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December 17, 2013

How many students are actually graduating from America's colleges and universities? 

Tracking that number is becoming more important as lawmakers and the Obama administration want to tie university funding to outcomes like college completion rates.

Researchers from the National Student Clearinghouse find of the 2.4 million students who enrolled in the fall of 2007, 56 percent of them finished a degree or certificate within six years. That includes 43 percent of students who finished at the school where they started, and another 13 percent who transferred.

"A growing number of students are graduating somewhere else, and they're not being picked up by the standard graduation rate numbers," said Dr. Doug Shapiro, who led the research.

The Clearinghouse collects its data from 95 percent of all postsecondary institutions. As members of Congress and the Obama administration hope to hold colleges and universities more accountable, Shapiro said regulatory efforts won't be effective if the country fails to count most of the students who make their way through college.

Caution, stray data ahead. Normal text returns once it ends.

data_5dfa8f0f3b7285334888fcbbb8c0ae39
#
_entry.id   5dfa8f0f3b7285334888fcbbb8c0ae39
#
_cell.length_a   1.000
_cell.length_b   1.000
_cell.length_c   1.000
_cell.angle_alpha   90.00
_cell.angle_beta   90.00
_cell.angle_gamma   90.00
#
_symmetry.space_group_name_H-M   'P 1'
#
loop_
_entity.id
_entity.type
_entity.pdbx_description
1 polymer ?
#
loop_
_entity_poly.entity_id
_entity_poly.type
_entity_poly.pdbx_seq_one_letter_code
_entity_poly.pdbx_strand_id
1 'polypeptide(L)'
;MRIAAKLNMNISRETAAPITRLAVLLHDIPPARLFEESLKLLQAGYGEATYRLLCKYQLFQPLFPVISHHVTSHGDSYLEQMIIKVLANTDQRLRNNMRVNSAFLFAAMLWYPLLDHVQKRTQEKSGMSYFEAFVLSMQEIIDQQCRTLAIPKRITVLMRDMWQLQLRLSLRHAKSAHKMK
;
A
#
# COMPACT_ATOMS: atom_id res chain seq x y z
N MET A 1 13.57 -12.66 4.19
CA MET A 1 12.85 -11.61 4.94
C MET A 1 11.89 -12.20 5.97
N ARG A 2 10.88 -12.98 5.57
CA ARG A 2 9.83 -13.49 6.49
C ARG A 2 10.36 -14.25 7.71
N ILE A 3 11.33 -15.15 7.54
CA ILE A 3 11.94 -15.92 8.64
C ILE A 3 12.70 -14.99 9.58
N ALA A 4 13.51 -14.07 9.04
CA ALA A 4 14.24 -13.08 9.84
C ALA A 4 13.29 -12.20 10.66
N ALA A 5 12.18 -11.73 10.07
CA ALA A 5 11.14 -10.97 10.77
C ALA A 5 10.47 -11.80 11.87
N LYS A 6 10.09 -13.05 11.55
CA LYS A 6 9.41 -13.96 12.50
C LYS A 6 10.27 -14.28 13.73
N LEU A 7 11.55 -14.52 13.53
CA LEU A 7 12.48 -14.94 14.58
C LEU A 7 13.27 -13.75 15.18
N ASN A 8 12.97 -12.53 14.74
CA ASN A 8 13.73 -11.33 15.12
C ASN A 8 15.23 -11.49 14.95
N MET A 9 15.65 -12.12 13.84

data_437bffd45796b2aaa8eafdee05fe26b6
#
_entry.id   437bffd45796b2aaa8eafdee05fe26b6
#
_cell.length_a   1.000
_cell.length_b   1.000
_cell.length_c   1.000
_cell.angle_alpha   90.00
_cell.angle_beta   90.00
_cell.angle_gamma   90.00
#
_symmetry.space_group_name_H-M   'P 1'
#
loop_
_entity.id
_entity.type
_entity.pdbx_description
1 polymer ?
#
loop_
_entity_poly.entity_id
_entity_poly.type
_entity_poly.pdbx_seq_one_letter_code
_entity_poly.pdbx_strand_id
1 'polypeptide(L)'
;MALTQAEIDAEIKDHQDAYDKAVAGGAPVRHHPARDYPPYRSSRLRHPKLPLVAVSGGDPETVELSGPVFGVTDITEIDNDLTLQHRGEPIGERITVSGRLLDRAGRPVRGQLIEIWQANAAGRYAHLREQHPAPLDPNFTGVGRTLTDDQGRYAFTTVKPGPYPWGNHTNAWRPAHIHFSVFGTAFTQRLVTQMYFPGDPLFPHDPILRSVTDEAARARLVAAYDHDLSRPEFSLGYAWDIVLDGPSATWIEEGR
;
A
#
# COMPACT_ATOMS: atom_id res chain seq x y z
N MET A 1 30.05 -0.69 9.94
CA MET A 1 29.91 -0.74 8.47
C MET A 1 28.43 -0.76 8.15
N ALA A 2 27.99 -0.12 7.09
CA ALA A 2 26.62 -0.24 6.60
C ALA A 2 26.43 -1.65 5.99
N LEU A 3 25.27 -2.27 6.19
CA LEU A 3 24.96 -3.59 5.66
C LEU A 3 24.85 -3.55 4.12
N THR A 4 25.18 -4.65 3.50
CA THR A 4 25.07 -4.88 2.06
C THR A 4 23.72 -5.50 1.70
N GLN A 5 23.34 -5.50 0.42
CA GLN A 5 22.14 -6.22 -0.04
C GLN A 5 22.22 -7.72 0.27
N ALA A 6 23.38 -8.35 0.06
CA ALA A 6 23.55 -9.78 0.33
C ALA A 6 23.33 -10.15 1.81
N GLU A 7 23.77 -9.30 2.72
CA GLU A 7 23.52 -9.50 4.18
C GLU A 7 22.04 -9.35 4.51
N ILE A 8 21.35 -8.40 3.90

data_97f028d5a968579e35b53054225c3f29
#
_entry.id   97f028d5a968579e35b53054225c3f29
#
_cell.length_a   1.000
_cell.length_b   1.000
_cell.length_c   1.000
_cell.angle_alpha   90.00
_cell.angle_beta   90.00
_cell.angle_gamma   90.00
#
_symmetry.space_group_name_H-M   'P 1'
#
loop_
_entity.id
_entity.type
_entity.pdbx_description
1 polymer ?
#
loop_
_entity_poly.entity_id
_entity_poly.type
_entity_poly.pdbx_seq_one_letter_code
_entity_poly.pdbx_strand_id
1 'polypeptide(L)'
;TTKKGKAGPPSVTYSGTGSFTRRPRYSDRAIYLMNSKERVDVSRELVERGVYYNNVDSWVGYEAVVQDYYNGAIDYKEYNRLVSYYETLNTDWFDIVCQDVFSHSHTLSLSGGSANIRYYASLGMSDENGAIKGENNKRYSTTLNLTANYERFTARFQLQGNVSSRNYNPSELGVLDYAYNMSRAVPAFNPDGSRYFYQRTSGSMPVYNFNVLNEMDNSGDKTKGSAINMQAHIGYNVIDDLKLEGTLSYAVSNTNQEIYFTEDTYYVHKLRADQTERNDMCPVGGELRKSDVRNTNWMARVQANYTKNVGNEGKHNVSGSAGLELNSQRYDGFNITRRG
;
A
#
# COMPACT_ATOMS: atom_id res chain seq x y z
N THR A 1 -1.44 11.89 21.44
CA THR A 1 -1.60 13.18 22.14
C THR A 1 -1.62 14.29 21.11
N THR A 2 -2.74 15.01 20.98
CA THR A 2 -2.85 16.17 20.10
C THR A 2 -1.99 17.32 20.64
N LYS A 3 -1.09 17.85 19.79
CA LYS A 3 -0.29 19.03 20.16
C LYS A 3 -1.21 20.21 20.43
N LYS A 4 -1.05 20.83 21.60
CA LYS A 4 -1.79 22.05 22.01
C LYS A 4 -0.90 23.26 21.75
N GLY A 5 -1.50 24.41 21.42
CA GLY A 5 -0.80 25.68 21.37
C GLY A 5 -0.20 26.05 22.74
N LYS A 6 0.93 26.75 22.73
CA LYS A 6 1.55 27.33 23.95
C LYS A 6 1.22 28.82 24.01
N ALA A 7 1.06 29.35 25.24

"A quarter of all the students who graduated in this cohort that we tracked did not graduate from their starting institutions," Shapiro explained. "So a quarter of all the student success out there is not being picked up by these standard graduation rate numbers."

Unfortunately, Shapiro said, standard measures of college and universities are still tied to the traditional college experience - spending four years living in a dormitory while enrolled full-time on a liberal-arts college campus. "Most students today are enrolling at two or three institutions. They're going to work. They're taking care of family responsibilities. There are all kinds of variants on the student educational pathways."

The national college completion agenda is being pushed by political leaders as well as foundations. Lumina Foundation has set a goal to have 60 percent of adults earn a college credential by 2025.

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